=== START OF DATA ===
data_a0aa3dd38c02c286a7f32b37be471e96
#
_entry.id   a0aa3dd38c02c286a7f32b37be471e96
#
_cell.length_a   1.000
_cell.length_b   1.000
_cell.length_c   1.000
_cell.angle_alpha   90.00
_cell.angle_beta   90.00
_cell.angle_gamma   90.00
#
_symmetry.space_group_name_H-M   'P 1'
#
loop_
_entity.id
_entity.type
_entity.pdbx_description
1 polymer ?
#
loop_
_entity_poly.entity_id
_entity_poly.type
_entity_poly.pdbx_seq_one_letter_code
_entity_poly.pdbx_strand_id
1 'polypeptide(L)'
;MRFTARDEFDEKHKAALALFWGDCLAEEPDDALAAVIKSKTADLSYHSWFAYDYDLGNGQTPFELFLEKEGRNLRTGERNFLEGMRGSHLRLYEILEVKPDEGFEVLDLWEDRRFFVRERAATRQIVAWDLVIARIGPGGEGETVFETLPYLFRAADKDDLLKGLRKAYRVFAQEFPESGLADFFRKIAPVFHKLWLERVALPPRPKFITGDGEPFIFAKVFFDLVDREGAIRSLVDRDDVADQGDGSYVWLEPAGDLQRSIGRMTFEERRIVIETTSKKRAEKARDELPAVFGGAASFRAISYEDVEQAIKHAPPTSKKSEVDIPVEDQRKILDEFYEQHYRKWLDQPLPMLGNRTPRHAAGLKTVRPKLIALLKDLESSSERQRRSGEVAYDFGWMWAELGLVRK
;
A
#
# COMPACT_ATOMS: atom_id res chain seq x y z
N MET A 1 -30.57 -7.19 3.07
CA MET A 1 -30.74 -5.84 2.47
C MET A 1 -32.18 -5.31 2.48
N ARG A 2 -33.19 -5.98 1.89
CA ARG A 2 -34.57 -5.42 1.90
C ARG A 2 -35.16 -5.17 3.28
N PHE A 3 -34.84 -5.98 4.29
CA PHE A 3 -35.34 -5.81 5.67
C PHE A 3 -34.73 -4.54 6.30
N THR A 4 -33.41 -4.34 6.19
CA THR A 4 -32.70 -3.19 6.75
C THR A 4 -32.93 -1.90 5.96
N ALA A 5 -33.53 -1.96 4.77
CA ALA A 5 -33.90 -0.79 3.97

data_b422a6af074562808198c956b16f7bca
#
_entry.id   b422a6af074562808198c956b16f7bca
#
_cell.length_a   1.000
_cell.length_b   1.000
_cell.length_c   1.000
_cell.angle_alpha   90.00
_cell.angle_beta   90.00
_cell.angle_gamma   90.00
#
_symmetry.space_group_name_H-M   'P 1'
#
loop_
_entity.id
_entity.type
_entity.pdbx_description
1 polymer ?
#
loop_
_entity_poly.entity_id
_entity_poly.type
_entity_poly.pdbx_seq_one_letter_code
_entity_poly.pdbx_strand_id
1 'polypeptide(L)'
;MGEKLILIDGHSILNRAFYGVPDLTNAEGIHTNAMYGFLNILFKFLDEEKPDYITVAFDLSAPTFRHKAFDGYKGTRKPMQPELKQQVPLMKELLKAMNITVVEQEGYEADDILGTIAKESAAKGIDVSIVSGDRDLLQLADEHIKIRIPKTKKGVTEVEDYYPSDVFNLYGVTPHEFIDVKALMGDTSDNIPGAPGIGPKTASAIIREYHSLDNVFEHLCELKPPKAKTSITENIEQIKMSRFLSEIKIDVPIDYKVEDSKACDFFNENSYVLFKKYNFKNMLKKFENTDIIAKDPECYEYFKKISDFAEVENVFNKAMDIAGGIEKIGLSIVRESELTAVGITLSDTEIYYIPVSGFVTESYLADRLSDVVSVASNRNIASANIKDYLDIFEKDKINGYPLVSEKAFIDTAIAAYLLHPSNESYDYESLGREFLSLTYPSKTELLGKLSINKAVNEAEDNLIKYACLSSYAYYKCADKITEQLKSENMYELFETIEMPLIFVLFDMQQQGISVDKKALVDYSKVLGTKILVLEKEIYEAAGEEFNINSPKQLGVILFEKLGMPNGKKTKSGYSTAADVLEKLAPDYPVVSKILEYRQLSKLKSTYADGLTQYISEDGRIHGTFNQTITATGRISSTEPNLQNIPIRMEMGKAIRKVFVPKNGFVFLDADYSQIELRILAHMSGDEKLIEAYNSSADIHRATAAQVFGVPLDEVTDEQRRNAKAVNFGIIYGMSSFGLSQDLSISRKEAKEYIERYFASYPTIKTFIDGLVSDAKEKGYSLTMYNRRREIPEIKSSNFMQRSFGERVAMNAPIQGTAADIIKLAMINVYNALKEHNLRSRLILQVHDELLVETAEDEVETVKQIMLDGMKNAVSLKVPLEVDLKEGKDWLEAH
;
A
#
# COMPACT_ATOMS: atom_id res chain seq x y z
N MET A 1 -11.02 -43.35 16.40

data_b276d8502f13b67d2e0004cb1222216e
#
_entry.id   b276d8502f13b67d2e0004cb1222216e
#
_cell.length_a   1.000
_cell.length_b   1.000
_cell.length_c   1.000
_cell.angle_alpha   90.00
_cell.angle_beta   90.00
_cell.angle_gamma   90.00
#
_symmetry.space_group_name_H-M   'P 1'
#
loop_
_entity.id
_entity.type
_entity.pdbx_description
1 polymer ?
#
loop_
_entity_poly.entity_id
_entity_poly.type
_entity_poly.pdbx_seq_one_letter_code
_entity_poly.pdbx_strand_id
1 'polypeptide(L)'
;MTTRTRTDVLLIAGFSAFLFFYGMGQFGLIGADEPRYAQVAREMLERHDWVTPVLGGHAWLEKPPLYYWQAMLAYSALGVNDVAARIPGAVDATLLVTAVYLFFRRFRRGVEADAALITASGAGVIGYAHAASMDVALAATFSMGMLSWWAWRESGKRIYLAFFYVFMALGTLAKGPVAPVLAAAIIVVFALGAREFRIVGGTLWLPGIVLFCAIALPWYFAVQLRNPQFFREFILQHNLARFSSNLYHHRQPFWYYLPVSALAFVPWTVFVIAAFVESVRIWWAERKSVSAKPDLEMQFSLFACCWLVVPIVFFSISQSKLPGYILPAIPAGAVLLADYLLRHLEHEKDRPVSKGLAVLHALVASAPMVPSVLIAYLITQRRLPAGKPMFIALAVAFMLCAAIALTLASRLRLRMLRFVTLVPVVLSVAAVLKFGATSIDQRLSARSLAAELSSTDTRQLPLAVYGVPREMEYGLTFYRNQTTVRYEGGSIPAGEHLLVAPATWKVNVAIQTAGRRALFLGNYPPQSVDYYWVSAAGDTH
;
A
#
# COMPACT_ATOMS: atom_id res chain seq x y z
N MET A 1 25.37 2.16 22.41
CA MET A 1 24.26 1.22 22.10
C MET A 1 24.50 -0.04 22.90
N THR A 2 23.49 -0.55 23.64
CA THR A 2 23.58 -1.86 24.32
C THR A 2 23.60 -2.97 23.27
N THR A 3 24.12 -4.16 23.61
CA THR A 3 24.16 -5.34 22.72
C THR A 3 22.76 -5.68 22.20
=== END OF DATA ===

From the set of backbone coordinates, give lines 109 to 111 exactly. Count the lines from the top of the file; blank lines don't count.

N THR A 2 23.49 -0.55 23.64
CA THR A 2 23.58 -1.86 24.32
C THR A 2 23.60 -2.97 23.27